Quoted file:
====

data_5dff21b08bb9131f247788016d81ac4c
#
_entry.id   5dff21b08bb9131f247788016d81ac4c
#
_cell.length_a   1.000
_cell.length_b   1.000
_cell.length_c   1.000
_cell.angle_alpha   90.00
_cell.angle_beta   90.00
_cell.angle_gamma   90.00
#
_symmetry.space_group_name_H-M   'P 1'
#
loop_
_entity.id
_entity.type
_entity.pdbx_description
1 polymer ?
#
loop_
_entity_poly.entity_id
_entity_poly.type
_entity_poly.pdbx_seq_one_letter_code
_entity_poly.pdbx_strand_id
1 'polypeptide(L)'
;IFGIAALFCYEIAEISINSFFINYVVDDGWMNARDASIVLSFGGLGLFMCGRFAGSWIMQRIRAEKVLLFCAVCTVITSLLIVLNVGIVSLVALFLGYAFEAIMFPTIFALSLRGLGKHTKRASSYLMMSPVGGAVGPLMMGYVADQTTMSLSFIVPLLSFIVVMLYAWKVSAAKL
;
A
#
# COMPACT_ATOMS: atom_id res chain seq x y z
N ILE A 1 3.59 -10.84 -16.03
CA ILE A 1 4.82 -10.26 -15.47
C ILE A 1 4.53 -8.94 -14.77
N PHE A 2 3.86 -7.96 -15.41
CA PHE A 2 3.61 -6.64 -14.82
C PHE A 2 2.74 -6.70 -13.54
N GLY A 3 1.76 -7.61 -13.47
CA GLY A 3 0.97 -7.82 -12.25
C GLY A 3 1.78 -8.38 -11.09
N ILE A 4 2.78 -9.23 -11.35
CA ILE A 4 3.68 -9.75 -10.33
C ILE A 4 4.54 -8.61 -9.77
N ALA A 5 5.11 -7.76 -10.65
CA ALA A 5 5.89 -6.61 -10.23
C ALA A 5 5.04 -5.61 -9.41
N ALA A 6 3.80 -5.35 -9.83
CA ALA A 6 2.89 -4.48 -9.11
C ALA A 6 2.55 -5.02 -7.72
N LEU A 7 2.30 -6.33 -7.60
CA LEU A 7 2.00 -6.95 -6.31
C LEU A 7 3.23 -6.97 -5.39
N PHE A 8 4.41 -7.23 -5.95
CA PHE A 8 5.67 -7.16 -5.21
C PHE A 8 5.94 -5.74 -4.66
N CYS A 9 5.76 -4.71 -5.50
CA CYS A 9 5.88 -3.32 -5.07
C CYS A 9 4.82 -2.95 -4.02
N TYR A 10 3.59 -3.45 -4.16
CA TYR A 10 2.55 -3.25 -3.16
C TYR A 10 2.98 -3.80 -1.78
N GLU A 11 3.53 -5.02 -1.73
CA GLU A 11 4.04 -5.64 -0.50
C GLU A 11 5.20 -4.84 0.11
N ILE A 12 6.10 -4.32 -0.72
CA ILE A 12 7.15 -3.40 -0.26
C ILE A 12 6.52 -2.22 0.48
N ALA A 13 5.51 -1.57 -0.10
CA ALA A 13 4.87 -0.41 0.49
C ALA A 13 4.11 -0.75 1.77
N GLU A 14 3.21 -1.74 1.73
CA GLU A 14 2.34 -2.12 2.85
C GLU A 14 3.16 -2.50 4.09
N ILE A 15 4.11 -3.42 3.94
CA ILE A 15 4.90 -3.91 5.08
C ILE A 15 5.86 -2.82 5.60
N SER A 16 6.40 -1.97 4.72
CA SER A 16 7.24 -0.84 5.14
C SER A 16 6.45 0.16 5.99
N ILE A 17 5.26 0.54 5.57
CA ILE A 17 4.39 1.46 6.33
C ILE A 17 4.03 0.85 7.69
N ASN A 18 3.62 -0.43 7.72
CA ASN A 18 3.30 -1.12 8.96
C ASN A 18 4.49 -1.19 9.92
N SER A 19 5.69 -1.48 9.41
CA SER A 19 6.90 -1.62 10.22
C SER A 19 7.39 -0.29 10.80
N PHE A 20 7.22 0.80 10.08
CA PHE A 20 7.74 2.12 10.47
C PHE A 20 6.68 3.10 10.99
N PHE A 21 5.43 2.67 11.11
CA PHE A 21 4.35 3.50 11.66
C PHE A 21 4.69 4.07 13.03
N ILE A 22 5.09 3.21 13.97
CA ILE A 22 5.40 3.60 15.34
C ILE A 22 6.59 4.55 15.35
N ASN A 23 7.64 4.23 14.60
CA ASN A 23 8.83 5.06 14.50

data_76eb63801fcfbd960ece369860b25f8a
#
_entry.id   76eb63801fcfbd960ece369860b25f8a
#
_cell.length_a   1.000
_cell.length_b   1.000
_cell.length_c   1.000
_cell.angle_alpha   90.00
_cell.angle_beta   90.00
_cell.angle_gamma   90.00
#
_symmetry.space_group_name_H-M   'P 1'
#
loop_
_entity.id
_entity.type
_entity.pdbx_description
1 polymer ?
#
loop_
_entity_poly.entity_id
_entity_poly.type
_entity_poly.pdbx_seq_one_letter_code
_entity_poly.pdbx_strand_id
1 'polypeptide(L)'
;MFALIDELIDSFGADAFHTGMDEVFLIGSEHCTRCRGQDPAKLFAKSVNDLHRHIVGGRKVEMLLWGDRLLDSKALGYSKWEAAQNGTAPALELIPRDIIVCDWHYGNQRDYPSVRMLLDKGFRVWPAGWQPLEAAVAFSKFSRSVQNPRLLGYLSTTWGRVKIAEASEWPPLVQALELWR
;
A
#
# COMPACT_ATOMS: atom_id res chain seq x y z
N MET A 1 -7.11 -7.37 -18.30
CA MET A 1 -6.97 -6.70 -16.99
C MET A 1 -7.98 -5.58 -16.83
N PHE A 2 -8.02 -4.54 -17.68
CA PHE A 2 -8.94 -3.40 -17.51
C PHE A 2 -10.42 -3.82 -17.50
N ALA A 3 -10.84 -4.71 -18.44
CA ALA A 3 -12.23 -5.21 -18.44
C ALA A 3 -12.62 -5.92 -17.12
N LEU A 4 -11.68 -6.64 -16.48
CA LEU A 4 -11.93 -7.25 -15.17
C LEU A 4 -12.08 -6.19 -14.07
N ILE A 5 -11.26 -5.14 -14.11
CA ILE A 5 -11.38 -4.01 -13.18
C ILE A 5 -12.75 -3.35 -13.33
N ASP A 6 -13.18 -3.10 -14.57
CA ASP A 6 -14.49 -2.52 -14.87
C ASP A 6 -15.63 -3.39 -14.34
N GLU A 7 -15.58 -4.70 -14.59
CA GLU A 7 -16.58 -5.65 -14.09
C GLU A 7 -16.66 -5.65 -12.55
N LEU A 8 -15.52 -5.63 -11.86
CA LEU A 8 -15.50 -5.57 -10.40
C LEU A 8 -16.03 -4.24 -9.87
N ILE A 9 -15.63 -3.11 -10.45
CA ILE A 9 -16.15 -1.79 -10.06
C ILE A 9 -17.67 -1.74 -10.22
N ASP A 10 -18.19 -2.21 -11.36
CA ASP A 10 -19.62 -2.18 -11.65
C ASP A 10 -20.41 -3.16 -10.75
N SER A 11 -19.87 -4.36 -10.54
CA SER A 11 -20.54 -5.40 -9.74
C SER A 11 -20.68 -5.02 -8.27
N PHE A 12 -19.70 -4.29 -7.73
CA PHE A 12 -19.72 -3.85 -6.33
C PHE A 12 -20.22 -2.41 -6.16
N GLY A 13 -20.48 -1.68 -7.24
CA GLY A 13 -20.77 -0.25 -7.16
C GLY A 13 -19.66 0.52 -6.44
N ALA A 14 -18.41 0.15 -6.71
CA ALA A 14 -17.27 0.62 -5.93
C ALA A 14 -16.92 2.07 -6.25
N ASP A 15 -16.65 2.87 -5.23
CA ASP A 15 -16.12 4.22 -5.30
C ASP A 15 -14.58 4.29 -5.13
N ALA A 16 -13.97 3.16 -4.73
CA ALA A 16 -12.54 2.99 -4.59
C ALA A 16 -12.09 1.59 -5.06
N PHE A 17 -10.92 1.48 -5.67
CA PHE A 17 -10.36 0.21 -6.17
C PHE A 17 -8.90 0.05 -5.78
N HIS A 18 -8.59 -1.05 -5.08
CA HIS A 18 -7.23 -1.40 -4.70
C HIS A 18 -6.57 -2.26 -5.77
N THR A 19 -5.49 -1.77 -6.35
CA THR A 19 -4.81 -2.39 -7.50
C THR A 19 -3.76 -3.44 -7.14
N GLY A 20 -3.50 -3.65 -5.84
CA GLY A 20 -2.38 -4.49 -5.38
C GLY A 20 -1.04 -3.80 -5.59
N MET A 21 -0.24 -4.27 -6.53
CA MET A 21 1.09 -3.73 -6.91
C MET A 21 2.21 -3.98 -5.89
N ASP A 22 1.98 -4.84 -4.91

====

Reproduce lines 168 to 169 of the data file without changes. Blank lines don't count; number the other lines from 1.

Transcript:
N ALA A 14 -18.41 0.15 -6.71
CA ALA A 14 -17.27 0.62 -5.93